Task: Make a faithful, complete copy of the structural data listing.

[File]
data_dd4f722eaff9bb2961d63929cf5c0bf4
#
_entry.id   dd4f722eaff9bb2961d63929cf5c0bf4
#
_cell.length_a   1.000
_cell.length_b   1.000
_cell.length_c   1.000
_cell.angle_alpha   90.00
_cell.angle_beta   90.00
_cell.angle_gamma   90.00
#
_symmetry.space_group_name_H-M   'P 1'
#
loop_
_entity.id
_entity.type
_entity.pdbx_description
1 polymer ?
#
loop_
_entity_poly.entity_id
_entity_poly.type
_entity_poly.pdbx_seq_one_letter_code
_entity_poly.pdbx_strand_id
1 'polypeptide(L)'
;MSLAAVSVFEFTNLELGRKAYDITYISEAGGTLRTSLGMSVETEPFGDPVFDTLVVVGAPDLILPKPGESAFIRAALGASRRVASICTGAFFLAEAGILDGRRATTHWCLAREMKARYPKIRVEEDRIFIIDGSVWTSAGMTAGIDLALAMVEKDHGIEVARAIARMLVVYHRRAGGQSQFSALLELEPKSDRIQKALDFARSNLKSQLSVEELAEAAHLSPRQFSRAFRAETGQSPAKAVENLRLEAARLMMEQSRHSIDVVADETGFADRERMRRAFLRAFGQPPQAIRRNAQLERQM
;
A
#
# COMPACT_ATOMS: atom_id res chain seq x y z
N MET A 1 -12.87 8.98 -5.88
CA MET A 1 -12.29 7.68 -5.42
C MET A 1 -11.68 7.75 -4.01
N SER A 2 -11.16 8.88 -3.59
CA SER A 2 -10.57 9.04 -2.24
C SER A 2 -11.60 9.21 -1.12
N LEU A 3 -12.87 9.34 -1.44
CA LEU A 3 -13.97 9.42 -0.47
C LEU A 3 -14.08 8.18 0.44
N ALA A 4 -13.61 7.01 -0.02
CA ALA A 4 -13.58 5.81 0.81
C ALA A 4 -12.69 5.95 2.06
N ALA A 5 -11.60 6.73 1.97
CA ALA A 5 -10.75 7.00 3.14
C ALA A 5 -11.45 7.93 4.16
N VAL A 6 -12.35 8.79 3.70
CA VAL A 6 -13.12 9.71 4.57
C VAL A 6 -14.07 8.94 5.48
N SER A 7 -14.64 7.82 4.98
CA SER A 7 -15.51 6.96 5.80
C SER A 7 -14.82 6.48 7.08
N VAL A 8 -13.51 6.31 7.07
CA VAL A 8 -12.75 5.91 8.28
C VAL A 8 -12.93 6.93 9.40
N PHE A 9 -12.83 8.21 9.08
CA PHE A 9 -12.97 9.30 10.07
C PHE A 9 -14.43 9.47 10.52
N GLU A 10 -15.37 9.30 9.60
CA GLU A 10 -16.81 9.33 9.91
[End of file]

data_dd4f722eaff9bb2961d63929cf5c0bf4
#
_entry.id   dd4f722eaff9bb2961d63929cf5c0bf4
#
_cell.length_a   1.000
_cell.length_b   1.000
_cell.length_c   1.000
_cell.angle_alpha   90.00
_cell.angle_beta   90.00
_cell.angle_gamma   90.00
#
_symmetry.space_group_name_H-M   'P 1'
#
loop_
_entity.id
_entity.type
_entity.pdbx_description
1 polymer ?
#
loop_
_entity_poly.entity_id
_entity_poly.type
_entity_poly.pdbx_seq_one_letter_code
_entity_poly.pdbx_strand_id
1 'polypeptide(L)'
;MSLAAVSVFEFTNLELGRKAYDITYISEAGGTLRTSLGMSVETEPFGDPVFDTLVVVGAPDLILPKPGESAFIRAALGASRRVASICTGAFFLAEAGILDGRRATTHWCLAREMKARYPKIRVEEDRIFIIDGSVWTSAGMTAGIDLALAMVEKDHGIEVARAIARMLVVYHRRAGGQSQFSALLELEPKSDRIQKALDFARSNLKSQLSVEELAEAAHLSPRQFSRAFRAETGQSPAKAVENLRLEAARLMMEQSRHSIDVVADETGFADRERMRRAFLRAFGQPPQAIRRNAQLERQM
;
A
#
# COMPACT_ATOMS: atom_id res chain seq x y z
N MET A 1 -12.87 8.98 -5.88
CA MET A 1 -12.29 7.68 -5.42
C MET A 1 -11.68 7.75 -4.01
N SER A 2 -11.16 8.88 -3.59
CA SER A 2 -10.57 9.04 -2.24
C SER A 2 -11.60 9.21 -1.12
N LEU A 3 -12.87 9.34 -1.44
CA LEU A 3 -13.97 9.42 -0.47
C LEU A 3 -14.08 8.18 0.44
N ALA A 4 -13.61 7.01 -0.02
CA ALA A 4 -13.58 5.81 0.81
C ALA A 4 -12.69 5.95 2.06
N ALA A 5 -11.60 6.73 1.97
CA ALA A 5 -10.75 7.00 3.14
C ALA A 5 -11.45 7.93 4.16
N VAL A 6 -12.35 8.79 3.70
CA VAL A 6 -13.12 9.71 4.57
C VAL A 6 -14.07 8.94 5.48
N SER A 7 -14.64 7.82 4.98
CA SER A 7 -15.51 6.96 5.80
C SER A 7 -14.82 6.48 7.08
N VAL A 8 -13.51 6.31 7.07
CA VAL A 8 -12.75 5.91 8.28
C VAL A 8 -12.93 6.93 9.40
N PHE A 9 -12.83 8.21 9.08
CA PHE A 9 -12.97 9.30 10.07
C PHE A 9 -14.43 9.47 10.52
N GLU A 10 -15.37 9.30 9.60
CA GLU A 10 -16.81 9.33 9.91